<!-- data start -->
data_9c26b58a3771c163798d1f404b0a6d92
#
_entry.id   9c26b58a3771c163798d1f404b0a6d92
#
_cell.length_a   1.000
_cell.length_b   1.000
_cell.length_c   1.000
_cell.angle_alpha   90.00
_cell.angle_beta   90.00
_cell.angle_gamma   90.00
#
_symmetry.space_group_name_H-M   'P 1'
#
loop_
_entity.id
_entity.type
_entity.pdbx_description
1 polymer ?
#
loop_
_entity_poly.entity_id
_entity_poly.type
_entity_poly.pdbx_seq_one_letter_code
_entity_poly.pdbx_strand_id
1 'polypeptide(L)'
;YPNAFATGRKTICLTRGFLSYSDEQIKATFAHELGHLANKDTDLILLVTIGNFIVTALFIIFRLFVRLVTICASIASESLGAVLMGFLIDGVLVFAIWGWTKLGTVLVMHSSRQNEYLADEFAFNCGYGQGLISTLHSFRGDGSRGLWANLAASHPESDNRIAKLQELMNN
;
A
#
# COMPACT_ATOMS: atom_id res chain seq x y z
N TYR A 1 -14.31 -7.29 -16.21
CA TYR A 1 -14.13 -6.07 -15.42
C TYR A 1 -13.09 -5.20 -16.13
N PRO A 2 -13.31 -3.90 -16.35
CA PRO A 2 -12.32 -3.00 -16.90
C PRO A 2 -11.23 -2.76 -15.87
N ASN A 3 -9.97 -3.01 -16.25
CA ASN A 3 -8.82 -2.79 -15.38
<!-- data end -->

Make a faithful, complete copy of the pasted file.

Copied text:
data_9c26b58a3771c163798d1f404b0a6d92
#
_entry.id   9c26b58a3771c163798d1f404b0a6d92
#
_cell.length_a   1.000
_cell.length_b   1.000
_cell.length_c   1.000
_cell.angle_alpha   90.00
_cell.angle_beta   90.00
_cell.angle_gamma   90.00
#
_symmetry.space_group_name_H-M   'P 1'
#
loop_
_entity.id
_entity.type
_entity.pdbx_description
1 polymer ?
#
loop_
_entity_poly.entity_id
_entity_poly.type
_entity_poly.pdbx_seq_one_letter_code
_entity_poly.pdbx_strand_id
1 'polypeptide(L)'
;YPNAFATGRKTICLTRGFLSYSDEQIKATFAHELGHLANKDTDLILLVTIGNFIVTALFIIFRLFVRLVTICASIASESLGAVLMGFLIDGVLVFAIWGWTKLGTVLVMHSSRQNEYLADEFAFNCGYGQGLISTLHSFRGDGSRGLWANLAASHPESDNRIAKLQELMNN
;
A
#
# COMPACT_ATOMS: atom_id res chain seq x y z
N TYR A 1 -14.31 -7.29 -16.21
CA TYR A 1 -14.13 -6.07 -15.42
C TYR A 1 -13.09 -5.20 -16.13
N PRO A 2 -13.31 -3.90 -16.35
CA PRO A 2 -12.32 -3.00 -16.90
C PRO A 2 -11.23 -2.76 -15.87
N ASN A 3 -9.97 -3.01 -16.25
CA ASN A 3 -8.82 -2.79 -15.38